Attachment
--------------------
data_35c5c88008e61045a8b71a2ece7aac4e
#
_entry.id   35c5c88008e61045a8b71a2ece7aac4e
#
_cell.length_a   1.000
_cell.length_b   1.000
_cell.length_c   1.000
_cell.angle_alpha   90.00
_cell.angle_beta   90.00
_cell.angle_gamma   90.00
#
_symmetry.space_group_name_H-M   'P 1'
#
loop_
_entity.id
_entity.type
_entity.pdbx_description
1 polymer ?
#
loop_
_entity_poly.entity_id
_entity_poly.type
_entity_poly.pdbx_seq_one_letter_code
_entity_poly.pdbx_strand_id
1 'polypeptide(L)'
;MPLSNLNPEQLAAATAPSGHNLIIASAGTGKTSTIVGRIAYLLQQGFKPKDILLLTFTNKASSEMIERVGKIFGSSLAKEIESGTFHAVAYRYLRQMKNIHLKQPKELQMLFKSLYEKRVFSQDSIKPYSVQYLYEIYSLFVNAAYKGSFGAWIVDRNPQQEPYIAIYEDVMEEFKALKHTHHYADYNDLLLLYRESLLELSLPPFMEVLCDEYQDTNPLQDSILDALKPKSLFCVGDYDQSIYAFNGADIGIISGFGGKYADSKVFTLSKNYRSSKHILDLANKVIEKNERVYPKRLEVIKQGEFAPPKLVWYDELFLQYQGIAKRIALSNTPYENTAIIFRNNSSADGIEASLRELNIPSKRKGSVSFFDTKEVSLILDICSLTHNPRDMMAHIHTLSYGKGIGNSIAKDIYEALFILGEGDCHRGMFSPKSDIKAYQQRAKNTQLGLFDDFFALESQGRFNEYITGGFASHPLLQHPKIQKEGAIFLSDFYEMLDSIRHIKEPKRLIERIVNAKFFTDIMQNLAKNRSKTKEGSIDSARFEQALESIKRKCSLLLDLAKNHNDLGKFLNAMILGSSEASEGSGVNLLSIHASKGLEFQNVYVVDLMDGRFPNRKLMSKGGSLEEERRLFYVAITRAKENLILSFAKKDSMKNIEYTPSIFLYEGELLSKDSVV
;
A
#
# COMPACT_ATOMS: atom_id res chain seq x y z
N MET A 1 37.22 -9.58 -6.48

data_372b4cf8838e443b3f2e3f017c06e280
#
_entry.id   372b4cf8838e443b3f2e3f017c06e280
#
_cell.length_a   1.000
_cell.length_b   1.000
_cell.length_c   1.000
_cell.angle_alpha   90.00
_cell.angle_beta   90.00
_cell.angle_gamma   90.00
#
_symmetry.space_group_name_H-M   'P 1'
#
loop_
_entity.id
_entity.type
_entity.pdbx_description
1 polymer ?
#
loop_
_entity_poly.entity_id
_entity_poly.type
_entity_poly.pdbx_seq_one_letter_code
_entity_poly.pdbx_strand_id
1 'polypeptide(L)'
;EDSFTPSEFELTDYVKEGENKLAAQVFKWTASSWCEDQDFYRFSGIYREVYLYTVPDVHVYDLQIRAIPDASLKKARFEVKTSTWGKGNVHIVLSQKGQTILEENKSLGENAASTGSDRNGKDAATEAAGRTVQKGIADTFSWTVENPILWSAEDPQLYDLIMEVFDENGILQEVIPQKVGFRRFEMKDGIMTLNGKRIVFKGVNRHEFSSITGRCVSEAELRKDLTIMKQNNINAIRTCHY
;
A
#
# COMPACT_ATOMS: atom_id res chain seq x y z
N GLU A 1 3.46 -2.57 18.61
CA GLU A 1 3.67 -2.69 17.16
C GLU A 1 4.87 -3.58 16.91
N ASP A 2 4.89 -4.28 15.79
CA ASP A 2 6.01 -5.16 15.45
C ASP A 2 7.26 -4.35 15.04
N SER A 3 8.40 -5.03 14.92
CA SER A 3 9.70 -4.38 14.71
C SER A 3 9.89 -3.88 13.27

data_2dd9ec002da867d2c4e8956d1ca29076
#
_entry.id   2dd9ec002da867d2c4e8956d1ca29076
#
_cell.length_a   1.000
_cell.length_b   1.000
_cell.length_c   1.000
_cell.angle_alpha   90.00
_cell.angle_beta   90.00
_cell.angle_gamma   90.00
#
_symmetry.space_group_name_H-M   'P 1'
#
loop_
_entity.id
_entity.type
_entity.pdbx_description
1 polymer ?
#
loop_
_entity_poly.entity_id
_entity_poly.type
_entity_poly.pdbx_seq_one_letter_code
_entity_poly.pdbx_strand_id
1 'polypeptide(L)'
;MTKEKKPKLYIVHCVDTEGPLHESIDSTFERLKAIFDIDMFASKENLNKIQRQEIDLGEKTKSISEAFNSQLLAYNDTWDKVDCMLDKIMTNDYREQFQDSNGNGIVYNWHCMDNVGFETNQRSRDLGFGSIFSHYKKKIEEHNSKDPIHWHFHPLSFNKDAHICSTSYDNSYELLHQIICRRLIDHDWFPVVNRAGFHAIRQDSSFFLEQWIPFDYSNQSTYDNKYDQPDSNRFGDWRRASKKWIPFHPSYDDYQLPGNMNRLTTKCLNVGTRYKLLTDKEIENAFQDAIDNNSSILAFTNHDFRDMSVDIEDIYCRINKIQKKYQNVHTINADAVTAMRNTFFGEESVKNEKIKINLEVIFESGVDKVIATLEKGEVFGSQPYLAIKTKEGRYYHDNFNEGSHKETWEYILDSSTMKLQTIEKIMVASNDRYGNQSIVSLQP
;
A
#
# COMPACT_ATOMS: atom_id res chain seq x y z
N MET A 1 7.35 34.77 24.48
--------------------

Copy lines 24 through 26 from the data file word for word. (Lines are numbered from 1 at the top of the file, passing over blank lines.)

_entity_poly.pdbx_strand_id
1 'polypeptide(L)'
;MPLSNLNPEQLAAATAPSGHNLIIASAGTGKTSTIVGRIAYLLQQGFKPKDILLLTFTNKASSEMIERVGKIFGSSLAKEIESGTFHAVAYRYLRQMKNIHLKQPKELQMLFKSLYEKRVFSQDSIKPYSVQYLYEIYSLFVNAAYKGSFGAWIVDRNPQQEPYIAIYEDVMEEFKALKHTHHYADYNDLLLLYRESLLELSLPPFMEVLCDEYQDTNPLQDSILDALKPKSLFCVGDYDQSIYAFNGADIGIISGFGGKYADSKVFTLSKNYRSSKHILDLANKVIEKNERVYPKRLEVIKQGEFAPPKLVWYDELFLQYQGIAKRIALSNTPYENTAIIFRNNSSADGIEASLRELNIPSKRKGSVSFFDTKEVSLILDICSLTHNPRDMMAHIHTLSYGKGIGNSIAKDIYEALFILGEGDCHRGMFSPKSDIKAYQQRAKNTQLGLFDDFFALESQGRFNEYITGGFASHPLLQHPKIQKEGAIFLSDFYEMLDSIRHIKEPKRLIERIVNAKFFTDIMQNLAKNRSKTKEGSIDSARFEQALESIKRKCSLLLDLAKNHNDLGKFLNAMILGSSEASEGSGVNLLSIHASKGLEFQNVYVVDLMDGRFPNRKLMSKGGSLEEERRLFYVAITRAKENLILSFAKKDSMKNIEYTPSIFLYEGELLSKDSVV